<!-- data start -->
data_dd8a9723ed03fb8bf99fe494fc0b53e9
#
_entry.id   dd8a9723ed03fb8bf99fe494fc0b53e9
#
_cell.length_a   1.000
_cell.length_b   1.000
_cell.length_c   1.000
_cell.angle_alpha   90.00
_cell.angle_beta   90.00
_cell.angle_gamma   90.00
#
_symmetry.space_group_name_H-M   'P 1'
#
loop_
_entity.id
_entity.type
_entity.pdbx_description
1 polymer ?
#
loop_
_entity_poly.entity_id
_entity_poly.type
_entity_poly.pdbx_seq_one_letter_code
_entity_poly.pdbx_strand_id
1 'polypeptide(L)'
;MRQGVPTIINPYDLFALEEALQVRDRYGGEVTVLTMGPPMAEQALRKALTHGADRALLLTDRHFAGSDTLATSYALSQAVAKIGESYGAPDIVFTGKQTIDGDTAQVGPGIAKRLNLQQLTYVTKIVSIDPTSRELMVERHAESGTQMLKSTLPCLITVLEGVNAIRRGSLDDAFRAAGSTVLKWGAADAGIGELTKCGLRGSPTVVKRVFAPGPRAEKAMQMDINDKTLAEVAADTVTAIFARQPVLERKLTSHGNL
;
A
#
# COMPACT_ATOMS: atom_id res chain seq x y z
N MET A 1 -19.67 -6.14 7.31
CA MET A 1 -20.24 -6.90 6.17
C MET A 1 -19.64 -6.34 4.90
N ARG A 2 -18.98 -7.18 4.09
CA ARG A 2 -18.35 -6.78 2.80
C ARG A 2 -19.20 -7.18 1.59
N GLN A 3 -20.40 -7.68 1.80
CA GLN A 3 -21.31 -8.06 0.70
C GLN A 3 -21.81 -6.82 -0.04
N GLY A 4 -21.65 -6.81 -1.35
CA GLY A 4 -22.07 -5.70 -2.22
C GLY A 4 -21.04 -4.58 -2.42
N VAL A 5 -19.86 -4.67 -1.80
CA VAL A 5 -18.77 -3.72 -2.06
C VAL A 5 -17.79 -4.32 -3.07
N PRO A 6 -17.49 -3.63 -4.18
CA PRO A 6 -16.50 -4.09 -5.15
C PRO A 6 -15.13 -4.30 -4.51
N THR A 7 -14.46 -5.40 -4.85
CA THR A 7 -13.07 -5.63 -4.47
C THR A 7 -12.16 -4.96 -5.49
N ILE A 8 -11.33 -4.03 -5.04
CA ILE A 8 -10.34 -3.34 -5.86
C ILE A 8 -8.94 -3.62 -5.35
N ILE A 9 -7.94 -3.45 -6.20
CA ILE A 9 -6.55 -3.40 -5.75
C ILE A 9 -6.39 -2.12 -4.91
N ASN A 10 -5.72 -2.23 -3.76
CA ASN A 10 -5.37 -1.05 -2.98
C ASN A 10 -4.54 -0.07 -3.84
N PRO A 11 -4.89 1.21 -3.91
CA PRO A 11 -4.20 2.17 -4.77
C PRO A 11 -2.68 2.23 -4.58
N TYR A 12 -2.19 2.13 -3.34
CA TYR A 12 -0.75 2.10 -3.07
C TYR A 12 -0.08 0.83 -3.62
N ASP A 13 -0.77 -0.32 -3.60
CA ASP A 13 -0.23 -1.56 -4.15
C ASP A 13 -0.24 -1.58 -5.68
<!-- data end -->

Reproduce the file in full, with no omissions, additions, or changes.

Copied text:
data_dd8a9723ed03fb8bf99fe494fc0b53e9
#
_entry.id   dd8a9723ed03fb8bf99fe494fc0b53e9
#
_cell.length_a   1.000
_cell.length_b   1.000
_cell.length_c   1.000
_cell.angle_alpha   90.00
_cell.angle_beta   90.00
_cell.angle_gamma   90.00
#
_symmetry.space_group_name_H-M   'P 1'
#
loop_
_entity.id
_entity.type
_entity.pdbx_description
1 polymer ?
#
loop_
_entity_poly.entity_id
_entity_poly.type
_entity_poly.pdbx_seq_one_letter_code
_entity_poly.pdbx_strand_id
1 'polypeptide(L)'
;MRQGVPTIINPYDLFALEEALQVRDRYGGEVTVLTMGPPMAEQALRKALTHGADRALLLTDRHFAGSDTLATSYALSQAVAKIGESYGAPDIVFTGKQTIDGDTAQVGPGIAKRLNLQQLTYVTKIVSIDPTSRELMVERHAESGTQMLKSTLPCLITVLEGVNAIRRGSLDDAFRAAGSTVLKWGAADAGIGELTKCGLRGSPTVVKRVFAPGPRAEKAMQMDINDKTLAEVAADTVTAIFARQPVLERKLTSHGNL
;
A
#
# COMPACT_ATOMS: atom_id res chain seq x y z
N MET A 1 -19.67 -6.14 7.31
CA MET A 1 -20.24 -6.90 6.17
C MET A 1 -19.64 -6.34 4.90
N ARG A 2 -18.98 -7.18 4.09
CA ARG A 2 -18.35 -6.78 2.80
C ARG A 2 -19.20 -7.18 1.59
N GLN A 3 -20.40 -7.68 1.80
CA GLN A 3 -21.31 -8.06 0.70
C GLN A 3 -21.81 -6.82 -0.04
N GLY A 4 -21.65 -6.81 -1.35
CA GLY A 4 -22.07 -5.70 -2.22
C GLY A 4 -21.04 -4.58 -2.42
N VAL A 5 -19.86 -4.67 -1.80
CA VAL A 5 -18.77 -3.72 -2.06
C VAL A 5 -17.79 -4.32 -3.07
N PRO A 6 -17.49 -3.63 -4.18
CA PRO A 6 -16.50 -4.09 -5.15
C PRO A 6 -15.13 -4.30 -4.51
N THR A 7 -14.46 -5.40 -4.85
CA THR A 7 -13.07 -5.63 -4.47
C THR A 7 -12.16 -4.96 -5.49
N ILE A 8 -11.33 -4.03 -5.04
CA ILE A 8 -10.34 -3.34 -5.86
C ILE A 8 -8.94 -3.62 -5.35
N ILE A 9 -7.94 -3.45 -6.20
CA ILE A 9 -6.55 -3.40 -5.75
C ILE A 9 -6.39 -2.12 -4.91
N ASN A 10 -5.72 -2.23 -3.76
CA ASN A 10 -5.37 -1.05 -2.98
C ASN A 10 -4.54 -0.07 -3.84
N PRO A 11 -4.89 1.21 -3.91
CA PRO A 11 -4.20 2.17 -4.77
C PRO A 11 -2.68 2.23 -4.58
N TYR A 12 -2.19 2.13 -3.34
CA TYR A 12 -0.75 2.10 -3.07
C TYR A 12 -0.08 0.83 -3.62
N ASP A 13 -0.77 -0.32 -3.60
CA ASP A 13 -0.23 -1.56 -4.15
C ASP A 13 -0.24 -1.58 -5.68